There are several rules variants. Bryan Bullinger gives us a large-scale streetfighting scenario for Squad Leader, T. I. Jones presents new spell research rules for D&D, and Colleen Bishop has random tables for fantasy libraries. F.C. MacKnight returns with more combat options for the Lankhmar board game.

There is a new column called "Eye of the Dragon," which presents a page of industry news. Amongst the most notable items:
  • SPI is releasing the Dragonslayers RPG.
  • TSR has established an office in the UK.
  • Avalon Hill has formed a computer games division.
  • Gamescience has acquired rights to Empire of the Petal Throne.
Finally, we have some game reviews. Pearl Harbor by GDW is "a quality game." Magic Wood, designed by International Team Games, is "beautifully illustrated," but "there are better games that will offer more challenge and variety for the money." Belter by GDW is "not a blockbuster" but "generally worth the asking price."

Next issue, we have tesseracts, strategies for hostile magic-users, and Ringside, a boxing simulation game!

M.T. Black is a freelance game designer and DMs Guild Adept. Go to his website for a free, five-star adventure!
 

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M.T. Black

M.T. Black


This was the first issue I read as well, although I didn't own it -- my DM wanted us to go through the absolute meatgrinder that was the pit, although I think we only briefly visited and ran like hell.

In "From The City of Brass to Dead Orc Pass," Ed Greenwood describes the various forms that planar gates can take. It is a typically well-written article that is packed with ideas.
This was also republished in the excellent Best of the Dragon, Vol. 2, if that's easier for people to get their hands on. It's worth seeking out.
 

el-remmen

Moderator Emeritus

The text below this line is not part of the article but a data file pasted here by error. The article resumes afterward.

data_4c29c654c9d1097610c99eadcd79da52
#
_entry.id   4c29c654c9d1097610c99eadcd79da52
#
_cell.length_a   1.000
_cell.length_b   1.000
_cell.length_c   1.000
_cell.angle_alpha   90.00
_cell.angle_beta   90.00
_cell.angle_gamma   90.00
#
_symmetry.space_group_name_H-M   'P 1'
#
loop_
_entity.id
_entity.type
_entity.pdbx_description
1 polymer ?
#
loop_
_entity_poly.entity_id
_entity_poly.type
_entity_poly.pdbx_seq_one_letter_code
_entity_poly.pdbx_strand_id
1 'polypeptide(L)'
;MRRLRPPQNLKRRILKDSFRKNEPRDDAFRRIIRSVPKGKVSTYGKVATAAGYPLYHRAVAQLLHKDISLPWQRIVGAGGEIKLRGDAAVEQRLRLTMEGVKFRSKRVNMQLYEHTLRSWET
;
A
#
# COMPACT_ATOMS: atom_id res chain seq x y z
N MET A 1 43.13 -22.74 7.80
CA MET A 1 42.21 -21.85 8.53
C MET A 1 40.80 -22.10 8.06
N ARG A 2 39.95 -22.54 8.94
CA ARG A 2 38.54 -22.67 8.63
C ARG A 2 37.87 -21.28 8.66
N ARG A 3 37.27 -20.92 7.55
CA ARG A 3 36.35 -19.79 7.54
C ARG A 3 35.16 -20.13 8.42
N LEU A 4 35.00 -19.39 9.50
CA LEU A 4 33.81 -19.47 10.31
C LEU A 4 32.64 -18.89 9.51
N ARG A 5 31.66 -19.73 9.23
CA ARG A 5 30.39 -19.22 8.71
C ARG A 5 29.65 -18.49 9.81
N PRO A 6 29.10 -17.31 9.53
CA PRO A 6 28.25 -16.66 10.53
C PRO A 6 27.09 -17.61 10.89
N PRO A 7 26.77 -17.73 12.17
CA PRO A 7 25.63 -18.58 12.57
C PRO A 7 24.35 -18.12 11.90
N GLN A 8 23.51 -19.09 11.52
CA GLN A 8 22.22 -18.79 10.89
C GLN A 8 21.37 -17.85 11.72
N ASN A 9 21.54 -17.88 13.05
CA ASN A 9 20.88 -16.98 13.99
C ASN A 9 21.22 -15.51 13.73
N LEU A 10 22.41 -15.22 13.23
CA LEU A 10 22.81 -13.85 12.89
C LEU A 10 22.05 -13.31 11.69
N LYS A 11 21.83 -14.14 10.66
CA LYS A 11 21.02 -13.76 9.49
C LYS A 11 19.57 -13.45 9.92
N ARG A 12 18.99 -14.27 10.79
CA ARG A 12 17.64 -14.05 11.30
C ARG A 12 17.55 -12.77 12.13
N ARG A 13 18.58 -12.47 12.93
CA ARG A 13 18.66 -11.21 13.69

Thanks as always for doing these. I think #87 was my first issue, though I soon got some back issues going back to #60.
 

I have a fan theory that in the world of Stranger Things, the shadow plane module came out and that's where the Vale of Shadows comes from, since the brief glimpse of the pages referencing it don't match any existing D&D product I'm aware of.

In "From the Sorcerer's Scroll," Gary Gygax discusses his plans for publishing Greyhawk, with The World of Greyhawk already at the printers. Several other supplements are in the works, including a City of Greyhawk gazetteer, a Shadow plane module, the Castle Greyhawk dungeons, and the Temple of Elemental Evil. Of these, only The Temple of Elemental Evil ever saw the light of day, and fans have always remained frustrated that they never really got to see "Gygax's Greyhawk."
 




Michael Dean

Explorer
This is roughly the time I started collecting, although I'm having a hard time remembering which was my first issue, as I had seen some friends' copies before I subscribed. I think I did have this one because I distinctly remember reading about TSR opening up a UK office, so presumably this was where I read it.
 


I caught the ones on True Detective when I walked past my wife watching it, but still haven't gotten into Community. I wonder if there's a listing of all the fictional D&D sourcebooks out there?

There's also a bunch of fictitious AD&D modules in True Detective and Community.

Also, just want to praise that Darlene cover. She does some amazing work. I'd love to see a Death Saves-Darlene collaboration, like they've done with a few other old school D&D art pieces.
 


longshanks

Villager
This was the first issue of Dragon magazine that I bought when it came out. I still remember several of the articles mentioned here!
 

Also, just want to praise that Darlene cover. She does some amazing work. I'd love to see a Death Saves-Darlene collaboration, like they've done with a few other old school D&D art pieces.
I want someone, anyone, to do a big art book for Erol Otus like Dark Horse did for Tony DeTerlizzi a few years back, which was an amazing book. Art & Arcana was nice, but I want pure Otus weirdness, as much as possible, injected straight into my veins.
 

A proper Otus artbook would be lovely. Dude is still working and turning out amazing pieces, too, that perhaps don't get quite as much visibility as his older works.

I want someone, anyone, to do a big art book for Erol Otus like Dark Horse did for Tony DeTerlizzi a few years back, which was an amazing book. Art & Arcana was nice, but I want pure Otus weirdness, as much as possible, injected straight into my veins.